My father had his second cataract surgery today. There were complications. In the dormant period of time between Introspection and StoreyTelling, you may have missed the fact that I attended his first cataract surgery, an unfettered success. Both were held in Albuquerque, and we decided to forgo me making a second trip because the first went so smoothly. No matter the ridiculousness, one feels a certain amount of responsibility for something like this.

A friend is having communications today. There are complications. In the dormant period of time between Introspection and StoreyTelling, you may have missed the fact that this friend visited Berkeley and imparted to me tales of a series of life-changing events. It seems I am uniquely placed in this world to help this person through this struggle and, in so doing, find another reason for what has transpired in my life. I used to say “happened to me”. I almost did again. One starts to take a certain amount of responsibility for something like this.

Hillary Clinton is running for President today. She is a woman and a Democrat. But she is also complicated. She typifies neither women, nor Democrats, if anyone does. And what would that even mean? I am not prone to doing anything other than laughing at FoxNews, which makes it all the more chilling that they are the source of one of the most compelling political articles I’ve ever read. The man writing it is a libertarian, coming from a vantage point I have significant distaste for. Yet there is something deeply common in our perspectives that allows us to see through all this absurdity of partisan illusion and realize that Clinton is Bush. And Bush is Bush. And Bush is Clinton. And when Hillary extends the dynasty’s reign over America past the twenty-year mark, will anyone take responsibility for this?

My Dad is okay. He had an allergic reaction and is due for a rough night, but the morning’s return visit should fix everything. And my friend will be okay as well, through the choppy surf of sine curves that eventually ease, but never subside. Hillary will be more than fine, but what of the rest of us? Note the definitive tone that Balko uses toward the end of the article, despite raising electoral vulnerabilities of Hillary, taking solace in what will be fun to watch in the destined presidency ahead.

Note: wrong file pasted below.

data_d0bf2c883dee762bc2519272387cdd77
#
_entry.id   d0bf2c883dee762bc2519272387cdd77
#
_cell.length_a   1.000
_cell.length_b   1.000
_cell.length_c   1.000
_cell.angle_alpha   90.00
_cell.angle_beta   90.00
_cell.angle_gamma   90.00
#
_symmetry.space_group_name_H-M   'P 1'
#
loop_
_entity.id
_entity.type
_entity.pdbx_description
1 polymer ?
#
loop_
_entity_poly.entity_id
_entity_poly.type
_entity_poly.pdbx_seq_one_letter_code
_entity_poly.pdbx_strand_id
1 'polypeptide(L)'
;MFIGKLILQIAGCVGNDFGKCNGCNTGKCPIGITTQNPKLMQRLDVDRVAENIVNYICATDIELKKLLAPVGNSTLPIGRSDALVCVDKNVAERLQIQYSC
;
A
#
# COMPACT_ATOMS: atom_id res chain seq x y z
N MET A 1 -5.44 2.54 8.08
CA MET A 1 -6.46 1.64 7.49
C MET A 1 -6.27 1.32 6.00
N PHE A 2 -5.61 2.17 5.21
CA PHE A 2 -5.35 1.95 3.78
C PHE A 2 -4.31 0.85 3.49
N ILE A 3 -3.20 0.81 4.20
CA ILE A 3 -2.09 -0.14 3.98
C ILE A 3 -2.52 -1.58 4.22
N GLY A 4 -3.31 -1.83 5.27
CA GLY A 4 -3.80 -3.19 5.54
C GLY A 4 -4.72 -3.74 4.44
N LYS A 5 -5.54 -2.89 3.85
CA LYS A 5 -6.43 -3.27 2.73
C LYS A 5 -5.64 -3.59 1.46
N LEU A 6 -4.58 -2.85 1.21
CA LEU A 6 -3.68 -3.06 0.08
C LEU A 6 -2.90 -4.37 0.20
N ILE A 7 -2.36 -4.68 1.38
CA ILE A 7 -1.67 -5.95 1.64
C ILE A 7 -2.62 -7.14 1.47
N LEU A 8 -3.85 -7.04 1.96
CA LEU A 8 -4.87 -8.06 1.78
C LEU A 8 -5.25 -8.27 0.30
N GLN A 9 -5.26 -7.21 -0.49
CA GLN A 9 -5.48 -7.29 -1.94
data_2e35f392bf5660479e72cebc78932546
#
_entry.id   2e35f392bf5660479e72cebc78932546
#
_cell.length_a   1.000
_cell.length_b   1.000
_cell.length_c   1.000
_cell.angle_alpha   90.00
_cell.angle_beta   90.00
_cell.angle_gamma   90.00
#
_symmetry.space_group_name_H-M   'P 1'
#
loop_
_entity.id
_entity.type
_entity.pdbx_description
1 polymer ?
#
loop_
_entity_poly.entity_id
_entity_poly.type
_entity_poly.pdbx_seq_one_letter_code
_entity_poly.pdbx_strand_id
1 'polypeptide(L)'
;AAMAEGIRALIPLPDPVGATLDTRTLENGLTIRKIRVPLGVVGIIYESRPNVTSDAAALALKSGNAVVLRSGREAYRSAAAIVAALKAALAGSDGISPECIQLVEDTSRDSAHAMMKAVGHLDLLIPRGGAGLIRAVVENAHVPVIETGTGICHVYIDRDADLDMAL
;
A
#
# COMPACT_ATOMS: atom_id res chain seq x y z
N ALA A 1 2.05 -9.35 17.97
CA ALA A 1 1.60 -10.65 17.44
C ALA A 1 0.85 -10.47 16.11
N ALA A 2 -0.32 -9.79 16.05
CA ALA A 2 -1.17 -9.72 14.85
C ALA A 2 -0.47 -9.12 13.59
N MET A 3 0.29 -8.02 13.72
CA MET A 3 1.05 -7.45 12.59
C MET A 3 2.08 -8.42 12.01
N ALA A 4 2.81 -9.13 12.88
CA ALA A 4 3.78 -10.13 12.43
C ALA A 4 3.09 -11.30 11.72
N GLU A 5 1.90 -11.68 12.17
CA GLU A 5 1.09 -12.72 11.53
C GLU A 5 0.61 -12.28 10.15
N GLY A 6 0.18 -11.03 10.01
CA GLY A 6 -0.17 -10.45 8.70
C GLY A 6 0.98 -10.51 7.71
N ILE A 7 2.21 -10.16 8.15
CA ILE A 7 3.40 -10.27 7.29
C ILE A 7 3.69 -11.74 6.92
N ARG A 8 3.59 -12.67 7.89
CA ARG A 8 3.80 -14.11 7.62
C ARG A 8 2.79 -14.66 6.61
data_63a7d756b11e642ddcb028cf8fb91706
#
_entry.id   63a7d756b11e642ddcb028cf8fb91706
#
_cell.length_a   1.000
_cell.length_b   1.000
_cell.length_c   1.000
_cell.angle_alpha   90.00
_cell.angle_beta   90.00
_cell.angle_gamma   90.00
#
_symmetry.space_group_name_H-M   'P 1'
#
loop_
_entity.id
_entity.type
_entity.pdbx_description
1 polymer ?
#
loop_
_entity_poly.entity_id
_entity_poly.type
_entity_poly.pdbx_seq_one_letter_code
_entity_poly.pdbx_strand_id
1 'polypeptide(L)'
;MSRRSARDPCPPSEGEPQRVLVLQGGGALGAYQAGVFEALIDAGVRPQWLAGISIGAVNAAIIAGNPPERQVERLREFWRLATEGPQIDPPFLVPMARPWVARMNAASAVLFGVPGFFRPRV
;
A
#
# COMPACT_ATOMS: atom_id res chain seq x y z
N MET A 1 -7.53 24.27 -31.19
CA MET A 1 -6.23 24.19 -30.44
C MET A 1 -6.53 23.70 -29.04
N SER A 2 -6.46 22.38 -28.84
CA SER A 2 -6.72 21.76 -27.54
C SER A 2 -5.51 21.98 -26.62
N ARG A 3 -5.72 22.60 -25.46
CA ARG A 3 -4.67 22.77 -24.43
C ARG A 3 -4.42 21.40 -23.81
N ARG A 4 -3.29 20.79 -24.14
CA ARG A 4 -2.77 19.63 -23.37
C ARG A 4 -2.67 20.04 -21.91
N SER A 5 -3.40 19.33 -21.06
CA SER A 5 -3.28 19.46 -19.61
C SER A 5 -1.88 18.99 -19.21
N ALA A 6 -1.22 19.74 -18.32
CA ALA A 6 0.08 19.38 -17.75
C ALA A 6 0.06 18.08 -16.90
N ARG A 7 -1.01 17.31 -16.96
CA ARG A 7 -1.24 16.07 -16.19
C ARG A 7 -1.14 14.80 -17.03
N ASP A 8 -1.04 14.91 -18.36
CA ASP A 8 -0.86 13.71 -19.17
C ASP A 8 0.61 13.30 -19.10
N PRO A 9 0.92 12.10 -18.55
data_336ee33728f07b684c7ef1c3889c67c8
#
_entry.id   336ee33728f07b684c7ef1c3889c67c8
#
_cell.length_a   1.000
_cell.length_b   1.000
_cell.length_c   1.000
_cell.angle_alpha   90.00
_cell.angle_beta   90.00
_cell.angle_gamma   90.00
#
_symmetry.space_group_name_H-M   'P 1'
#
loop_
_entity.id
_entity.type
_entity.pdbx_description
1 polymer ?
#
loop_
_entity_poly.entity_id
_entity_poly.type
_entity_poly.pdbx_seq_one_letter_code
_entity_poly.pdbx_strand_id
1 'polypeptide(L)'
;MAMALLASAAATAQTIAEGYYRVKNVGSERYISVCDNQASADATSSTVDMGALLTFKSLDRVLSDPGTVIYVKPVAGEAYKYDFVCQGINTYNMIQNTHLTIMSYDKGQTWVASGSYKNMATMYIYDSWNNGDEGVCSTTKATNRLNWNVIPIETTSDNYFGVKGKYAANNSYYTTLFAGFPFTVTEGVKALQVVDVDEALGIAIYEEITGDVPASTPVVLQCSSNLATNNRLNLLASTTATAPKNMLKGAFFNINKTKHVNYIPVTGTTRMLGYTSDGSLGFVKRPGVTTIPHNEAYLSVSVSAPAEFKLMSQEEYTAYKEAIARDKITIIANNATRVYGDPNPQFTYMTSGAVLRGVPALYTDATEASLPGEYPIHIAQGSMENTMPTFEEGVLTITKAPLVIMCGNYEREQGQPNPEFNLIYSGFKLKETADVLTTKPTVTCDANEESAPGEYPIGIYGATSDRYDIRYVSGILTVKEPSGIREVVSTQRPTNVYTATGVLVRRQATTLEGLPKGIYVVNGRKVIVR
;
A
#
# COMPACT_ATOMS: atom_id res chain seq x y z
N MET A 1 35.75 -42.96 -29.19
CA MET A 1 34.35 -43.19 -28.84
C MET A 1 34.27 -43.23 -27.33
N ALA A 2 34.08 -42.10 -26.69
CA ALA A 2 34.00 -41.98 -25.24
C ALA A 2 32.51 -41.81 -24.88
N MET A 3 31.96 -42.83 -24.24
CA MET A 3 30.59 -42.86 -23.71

We all like to tell ourselves stories. Things are easy, straightforward, simple, monochrome. There are good guys and bad guys, and we are all good guys. There are villains out to get us, but we can stay strong and triumph.

The truth is a lot muddier than that. Ariel once told me, I think paraphrasing a more well-known source, that one’s “friends are just assholes you like.” I think there’s something to that, although I might be more tempted by “one’s enemies are just people you hate.” It’s complicated.

Doctors, lovers, and Democrats are not here to save us. They are not perfect people, blessed by the right holy hands, ready to bestow their graces in turn on an otherwise hopeless population. They are corruptible, fallible, often terrible people. And getting sick, being betrayed, voting Republican – these are not the unmitigated vices they may seem. Surely they hurt. But sometimes pain is our only hope of positive change.

As we were setting up for our Second Annual Pumpkin-Carving Extravaganza at the house on Saturday, our neighbor intoned in a horrified whisper: “You’re not going to light those, are you?” I choked back a hundred wry comments to instead mumble something about “not during the day…” only to quickly cover it with “We’ll be careful.” She replied with paranoia about fires and thinly veiled threats of police action. For candles. In pumpkins. On Halloween.

Even that which we take for granted is complicated.

But it was my father who told me at a young age that what makes the phrase “Love thy neighbor” so compelling is the fact that one tends to have a really obnoxious neighbor. You might get along well with the whole neighborhood, but there’s that one neighbor… And until recently, this probably wasn’t even her. But love? What’s love got to do with it?

Compassion for complication. Today, it may be our only hope.